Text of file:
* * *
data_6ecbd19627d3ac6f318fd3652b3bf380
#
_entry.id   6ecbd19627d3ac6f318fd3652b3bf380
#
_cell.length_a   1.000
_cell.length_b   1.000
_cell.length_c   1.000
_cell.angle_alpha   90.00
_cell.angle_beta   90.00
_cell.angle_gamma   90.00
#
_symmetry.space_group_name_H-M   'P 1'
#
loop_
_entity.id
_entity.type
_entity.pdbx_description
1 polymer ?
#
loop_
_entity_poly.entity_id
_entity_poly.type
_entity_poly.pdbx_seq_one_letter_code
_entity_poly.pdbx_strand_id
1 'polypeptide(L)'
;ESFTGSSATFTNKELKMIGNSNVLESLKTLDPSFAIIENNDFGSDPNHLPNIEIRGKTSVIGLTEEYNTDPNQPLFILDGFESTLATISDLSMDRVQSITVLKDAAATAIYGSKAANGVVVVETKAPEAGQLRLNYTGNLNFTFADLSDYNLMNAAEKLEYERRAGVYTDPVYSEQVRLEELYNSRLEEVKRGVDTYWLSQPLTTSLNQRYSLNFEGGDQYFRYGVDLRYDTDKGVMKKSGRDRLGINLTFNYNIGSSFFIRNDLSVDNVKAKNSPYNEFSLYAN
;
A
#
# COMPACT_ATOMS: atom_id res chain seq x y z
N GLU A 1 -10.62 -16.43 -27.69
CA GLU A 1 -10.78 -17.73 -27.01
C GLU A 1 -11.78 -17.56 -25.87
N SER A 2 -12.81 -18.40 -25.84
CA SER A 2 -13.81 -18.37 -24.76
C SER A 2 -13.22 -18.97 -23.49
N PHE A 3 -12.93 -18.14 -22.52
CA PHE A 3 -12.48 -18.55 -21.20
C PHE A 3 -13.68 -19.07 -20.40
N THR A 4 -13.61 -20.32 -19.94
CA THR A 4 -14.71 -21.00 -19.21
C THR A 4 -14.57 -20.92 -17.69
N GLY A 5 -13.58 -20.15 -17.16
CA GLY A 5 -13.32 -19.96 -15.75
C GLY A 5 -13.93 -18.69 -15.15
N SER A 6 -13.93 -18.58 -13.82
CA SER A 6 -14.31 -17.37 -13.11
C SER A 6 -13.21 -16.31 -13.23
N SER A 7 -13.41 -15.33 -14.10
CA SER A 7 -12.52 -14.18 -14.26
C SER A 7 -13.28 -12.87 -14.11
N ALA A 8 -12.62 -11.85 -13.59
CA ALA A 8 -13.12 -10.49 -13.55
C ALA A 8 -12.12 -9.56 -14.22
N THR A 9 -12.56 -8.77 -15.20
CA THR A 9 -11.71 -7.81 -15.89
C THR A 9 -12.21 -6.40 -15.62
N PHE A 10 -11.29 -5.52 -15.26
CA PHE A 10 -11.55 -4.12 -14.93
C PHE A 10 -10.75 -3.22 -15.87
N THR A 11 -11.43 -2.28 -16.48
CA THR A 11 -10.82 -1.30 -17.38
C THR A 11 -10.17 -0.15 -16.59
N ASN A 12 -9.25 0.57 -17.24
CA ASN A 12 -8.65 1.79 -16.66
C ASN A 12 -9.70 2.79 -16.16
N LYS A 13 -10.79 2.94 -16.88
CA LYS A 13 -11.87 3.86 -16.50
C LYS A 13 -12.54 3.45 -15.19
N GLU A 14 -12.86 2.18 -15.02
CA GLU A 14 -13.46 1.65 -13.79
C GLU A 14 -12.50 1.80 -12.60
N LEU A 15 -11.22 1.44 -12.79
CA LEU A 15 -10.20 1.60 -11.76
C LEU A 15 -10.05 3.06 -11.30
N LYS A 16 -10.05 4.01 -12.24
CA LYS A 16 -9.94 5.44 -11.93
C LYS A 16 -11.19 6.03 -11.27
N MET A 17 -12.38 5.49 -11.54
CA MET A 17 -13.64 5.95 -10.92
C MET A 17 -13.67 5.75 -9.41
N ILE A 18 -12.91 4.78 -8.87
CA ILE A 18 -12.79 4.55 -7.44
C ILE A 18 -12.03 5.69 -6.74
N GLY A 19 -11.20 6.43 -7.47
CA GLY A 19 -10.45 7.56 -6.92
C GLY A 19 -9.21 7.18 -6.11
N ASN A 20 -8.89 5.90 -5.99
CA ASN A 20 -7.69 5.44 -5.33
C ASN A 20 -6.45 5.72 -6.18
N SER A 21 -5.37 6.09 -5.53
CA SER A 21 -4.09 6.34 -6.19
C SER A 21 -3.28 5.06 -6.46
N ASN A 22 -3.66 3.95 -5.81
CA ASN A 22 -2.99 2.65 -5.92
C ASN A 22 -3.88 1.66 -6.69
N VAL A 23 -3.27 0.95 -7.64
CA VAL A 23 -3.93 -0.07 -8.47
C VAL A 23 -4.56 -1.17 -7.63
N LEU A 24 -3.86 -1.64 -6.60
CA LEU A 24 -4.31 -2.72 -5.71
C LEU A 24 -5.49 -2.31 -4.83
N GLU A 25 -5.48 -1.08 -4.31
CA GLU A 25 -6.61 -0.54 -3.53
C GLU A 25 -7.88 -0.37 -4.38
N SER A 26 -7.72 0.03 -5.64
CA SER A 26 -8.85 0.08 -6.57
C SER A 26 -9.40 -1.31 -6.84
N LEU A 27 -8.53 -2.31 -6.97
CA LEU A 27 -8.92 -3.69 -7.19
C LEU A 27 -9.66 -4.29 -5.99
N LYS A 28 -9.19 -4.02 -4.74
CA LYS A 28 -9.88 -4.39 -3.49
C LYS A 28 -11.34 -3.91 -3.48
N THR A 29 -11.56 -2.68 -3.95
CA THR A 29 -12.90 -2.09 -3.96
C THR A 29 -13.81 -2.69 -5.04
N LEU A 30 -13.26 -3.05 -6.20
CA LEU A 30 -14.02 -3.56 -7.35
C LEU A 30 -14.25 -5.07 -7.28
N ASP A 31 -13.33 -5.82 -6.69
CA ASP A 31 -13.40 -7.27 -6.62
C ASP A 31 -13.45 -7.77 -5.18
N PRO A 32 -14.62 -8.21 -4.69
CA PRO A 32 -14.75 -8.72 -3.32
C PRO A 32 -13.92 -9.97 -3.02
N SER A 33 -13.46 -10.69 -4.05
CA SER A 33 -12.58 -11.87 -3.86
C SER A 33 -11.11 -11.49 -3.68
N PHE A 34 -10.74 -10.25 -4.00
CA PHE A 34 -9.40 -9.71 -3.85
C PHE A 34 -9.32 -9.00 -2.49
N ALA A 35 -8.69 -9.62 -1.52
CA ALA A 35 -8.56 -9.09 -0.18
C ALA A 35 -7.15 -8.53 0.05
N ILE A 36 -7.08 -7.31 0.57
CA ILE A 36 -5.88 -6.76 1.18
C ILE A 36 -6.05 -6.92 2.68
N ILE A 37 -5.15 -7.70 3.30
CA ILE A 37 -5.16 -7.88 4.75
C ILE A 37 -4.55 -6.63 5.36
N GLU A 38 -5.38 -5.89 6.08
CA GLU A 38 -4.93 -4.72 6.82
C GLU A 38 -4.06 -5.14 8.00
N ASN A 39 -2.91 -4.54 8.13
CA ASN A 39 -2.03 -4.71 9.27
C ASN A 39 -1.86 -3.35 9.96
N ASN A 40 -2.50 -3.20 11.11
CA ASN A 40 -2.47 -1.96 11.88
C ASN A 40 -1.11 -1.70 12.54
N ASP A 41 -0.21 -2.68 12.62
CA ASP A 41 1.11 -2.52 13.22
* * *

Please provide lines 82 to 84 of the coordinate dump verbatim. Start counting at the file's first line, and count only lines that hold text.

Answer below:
N ILE A 18 -12.91 4.78 -8.87
CA ILE A 18 -12.79 4.55 -7.44
C ILE A 18 -12.03 5.69 -6.74